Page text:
In the not-too-distant future, a supercomputer called ‘Simulacron’ provides scientists with the ability to simulate and study a virtual society comprised of 10,000 ‘identity units’. When the technical director of the…
A haunting sci fi gem that questions reality at it’s core and lingers in your mind long after it’s over.
Fassbinder gets the jump on decades of philosophical sci-fi with this miniseries. His penchant for reflective surfaces and obscuring glass is taken to an early extreme here, with countless shots incorporating reflections into blocking or framing characters through glass that often warps dimensions and even at its least intrusive makes it clear that everyone is being watched. (The adjective "cinematic" is used freely and almost always emptily in current discussions of TV, but Fassbinder, like the other European auteurs who experimented on the small-screen, comes closest to cinema by expressly foregrounding the format of their television productions with an aesthetic that shows them adapting to its different demands and even the implications of its alternate screen.)
There's way too much…
Reflections, distortions, refractions, obstructions... Reality is seldom clear-cut, and World on a Wire takes that notion to the extreme. One of the most impressive made-for-TV movies I have ever seen, Fassbinder takes us on a twisted tour of technology, our minds, and reality. Heavy on psychology, philosophy, and gleefully 70s-style zoom-ins, Fassbinder's flair for visually arresting cinematography take this sci-fi tale from dated to exemplary.
The use of mirrors, while seeming almost heavy-handed at times (nearly every other shot seems to have a reflection of one of the speaking actors), hammers home the underlying theme of paranoia - both of the invisible limits of our own perception and our minds' attempts to enlarge our world beyond those limits. In browsing…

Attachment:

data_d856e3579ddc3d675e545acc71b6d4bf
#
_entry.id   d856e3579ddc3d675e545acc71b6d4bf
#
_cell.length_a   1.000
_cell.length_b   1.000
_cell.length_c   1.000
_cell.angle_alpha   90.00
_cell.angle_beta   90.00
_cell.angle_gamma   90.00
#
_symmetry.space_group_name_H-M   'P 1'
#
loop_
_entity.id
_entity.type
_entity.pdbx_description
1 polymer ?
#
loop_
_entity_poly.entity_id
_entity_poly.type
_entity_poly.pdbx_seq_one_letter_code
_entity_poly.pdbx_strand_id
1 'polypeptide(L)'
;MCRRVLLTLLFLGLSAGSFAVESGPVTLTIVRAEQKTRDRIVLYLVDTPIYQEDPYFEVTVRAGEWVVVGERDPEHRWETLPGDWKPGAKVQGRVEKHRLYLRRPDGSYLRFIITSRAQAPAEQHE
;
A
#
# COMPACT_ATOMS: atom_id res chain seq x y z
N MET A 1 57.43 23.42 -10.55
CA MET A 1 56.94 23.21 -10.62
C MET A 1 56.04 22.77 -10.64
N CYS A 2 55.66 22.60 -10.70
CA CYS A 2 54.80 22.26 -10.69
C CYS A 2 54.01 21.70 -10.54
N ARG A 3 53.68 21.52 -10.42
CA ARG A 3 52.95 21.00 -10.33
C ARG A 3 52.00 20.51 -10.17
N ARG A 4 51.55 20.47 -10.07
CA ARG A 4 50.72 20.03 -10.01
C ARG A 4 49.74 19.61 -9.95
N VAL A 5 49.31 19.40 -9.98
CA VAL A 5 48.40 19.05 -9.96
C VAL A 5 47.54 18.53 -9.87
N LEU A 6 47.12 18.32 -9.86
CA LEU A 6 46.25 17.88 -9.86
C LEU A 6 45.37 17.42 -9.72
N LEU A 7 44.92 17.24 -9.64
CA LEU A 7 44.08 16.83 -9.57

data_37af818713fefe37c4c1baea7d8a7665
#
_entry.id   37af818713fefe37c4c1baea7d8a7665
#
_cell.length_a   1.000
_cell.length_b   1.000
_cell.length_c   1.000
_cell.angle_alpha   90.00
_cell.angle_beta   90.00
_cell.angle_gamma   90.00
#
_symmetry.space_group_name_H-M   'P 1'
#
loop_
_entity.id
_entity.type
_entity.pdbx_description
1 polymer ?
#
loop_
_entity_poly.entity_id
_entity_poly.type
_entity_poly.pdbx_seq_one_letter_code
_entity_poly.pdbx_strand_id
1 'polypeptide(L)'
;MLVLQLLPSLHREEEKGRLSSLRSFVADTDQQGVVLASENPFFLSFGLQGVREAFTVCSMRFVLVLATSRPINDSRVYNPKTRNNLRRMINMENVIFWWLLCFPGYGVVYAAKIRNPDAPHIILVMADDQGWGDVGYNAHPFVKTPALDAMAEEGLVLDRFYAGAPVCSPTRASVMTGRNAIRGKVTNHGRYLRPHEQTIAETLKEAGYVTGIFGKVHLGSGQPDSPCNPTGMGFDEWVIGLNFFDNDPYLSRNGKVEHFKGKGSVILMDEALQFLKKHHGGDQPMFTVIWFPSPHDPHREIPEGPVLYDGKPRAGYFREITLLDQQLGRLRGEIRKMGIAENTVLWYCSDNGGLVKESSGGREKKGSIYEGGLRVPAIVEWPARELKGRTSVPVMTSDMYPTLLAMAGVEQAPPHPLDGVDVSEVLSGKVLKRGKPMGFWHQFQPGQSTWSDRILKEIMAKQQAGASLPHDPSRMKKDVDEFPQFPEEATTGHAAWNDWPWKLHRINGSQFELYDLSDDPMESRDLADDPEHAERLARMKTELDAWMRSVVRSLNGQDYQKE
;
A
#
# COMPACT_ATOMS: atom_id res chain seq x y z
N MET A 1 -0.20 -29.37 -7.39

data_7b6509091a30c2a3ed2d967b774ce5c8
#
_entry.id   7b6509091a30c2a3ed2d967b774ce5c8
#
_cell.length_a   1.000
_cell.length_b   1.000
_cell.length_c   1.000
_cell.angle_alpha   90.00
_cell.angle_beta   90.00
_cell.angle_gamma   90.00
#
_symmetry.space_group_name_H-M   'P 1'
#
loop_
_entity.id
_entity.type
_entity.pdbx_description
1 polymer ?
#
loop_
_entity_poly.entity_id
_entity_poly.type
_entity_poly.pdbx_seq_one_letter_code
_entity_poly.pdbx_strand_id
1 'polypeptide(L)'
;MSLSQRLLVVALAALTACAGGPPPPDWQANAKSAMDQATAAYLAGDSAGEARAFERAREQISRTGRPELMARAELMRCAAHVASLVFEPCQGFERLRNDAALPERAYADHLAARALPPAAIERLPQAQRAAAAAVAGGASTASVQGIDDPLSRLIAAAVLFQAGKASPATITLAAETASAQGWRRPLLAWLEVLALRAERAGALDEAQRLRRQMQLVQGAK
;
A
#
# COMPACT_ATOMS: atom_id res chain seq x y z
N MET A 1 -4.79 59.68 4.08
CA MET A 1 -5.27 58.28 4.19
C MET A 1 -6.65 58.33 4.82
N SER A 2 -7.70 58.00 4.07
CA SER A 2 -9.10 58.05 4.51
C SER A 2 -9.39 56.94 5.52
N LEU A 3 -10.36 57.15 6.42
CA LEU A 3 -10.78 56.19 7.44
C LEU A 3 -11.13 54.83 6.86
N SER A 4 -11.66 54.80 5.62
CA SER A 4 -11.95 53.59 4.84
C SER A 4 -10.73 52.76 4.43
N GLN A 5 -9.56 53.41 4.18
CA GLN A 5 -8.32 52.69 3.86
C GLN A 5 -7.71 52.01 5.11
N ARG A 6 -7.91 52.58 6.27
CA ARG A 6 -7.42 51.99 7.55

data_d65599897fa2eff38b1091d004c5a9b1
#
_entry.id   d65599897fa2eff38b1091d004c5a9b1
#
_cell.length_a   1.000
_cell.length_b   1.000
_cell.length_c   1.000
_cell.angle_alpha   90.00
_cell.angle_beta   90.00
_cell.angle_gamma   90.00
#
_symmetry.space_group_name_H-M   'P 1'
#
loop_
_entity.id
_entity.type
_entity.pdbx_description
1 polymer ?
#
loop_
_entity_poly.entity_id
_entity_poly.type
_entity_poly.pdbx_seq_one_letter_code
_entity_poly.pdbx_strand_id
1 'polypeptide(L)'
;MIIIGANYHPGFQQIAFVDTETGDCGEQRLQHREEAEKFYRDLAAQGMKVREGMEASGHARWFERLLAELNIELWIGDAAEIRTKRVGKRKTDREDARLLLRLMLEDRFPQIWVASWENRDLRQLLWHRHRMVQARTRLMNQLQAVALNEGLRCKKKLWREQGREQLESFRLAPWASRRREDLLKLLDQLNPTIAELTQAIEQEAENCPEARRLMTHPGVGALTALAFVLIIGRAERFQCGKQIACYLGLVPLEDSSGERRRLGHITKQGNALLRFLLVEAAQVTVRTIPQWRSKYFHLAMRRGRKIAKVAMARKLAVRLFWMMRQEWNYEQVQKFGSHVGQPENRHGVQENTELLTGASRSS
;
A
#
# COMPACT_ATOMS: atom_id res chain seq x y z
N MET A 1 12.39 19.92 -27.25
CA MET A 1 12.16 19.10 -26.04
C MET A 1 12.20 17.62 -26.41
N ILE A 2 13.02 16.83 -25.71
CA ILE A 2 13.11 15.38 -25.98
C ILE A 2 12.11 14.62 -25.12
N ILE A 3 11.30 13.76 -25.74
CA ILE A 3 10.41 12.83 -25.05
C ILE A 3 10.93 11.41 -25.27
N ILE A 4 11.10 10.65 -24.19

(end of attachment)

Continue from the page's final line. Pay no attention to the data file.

I’ve never done cocaine, but I have watched this movie, and I can’t imagine the experience is much different.
In other words:
It’s the kind of film where, at a certain point, a guy manically shoots at a bird—indoors—which inevitably leads to a cabin exploding.
A weird, hyper-stylized existential sci-fi noir film. Simultaneously overly dramatic and expressionless. Practically drowning in the philosophical implications of it’s premise.
The whole time I couldn’t help seeing the influence of Godard’s Alphaville on this film (confirmed later by a brief cameo), and the influence of this film on Fukunaga/Somerville’s Netflix mini-series Maniac.
Every camera move is pointedly virtuosic. Every mirror is a metaphor. Every room is stylish. Every look is sly, knowing. Every reality is both below and above another.
So, basically, it was delightful.
I think, therefore, I am.
Imagine reflecting a mirror on a mirror, thousands of Tiny-Mes unaware of the existential crisis that looms. A world built on wires, stretching towards infinity. Combining Tarkovsky's elegance and the alienating effect of Kubrickian aesthetics, this 3-hour german science fiction epic definitely belongs up there among the genre-defining ranks. But unlike Blade Runner or 2001 which convey large, complicated ideas through ethereal and mindbending visuals, World on a Wire actually thrives on simplicity.
The film is especially alive during the second part when it turns into a paranoid thriller where everything screams plot. The uncertainty, fear seeps into the air, the walls, even the camera, like in Coppola's Conversation, constantly checking around, looking into mirrors,…
Incomparable. Both parts are so distinct yet come together seamlessly to tackle some poignant existential ideas. Part 1 is cool and methodical, with a strong focus on set design (which is gorgeous). Part 2 increases the paranoia from the first half and turns into an acid trip action thriller, and the acting becomes stronger or rather more defined. An accomplished ending ties it all together and cements World on a Wire as one of the best sci-fi films ever made. Only my second Fassbinder but I am already impressed with what are for sure clear signs of his genius.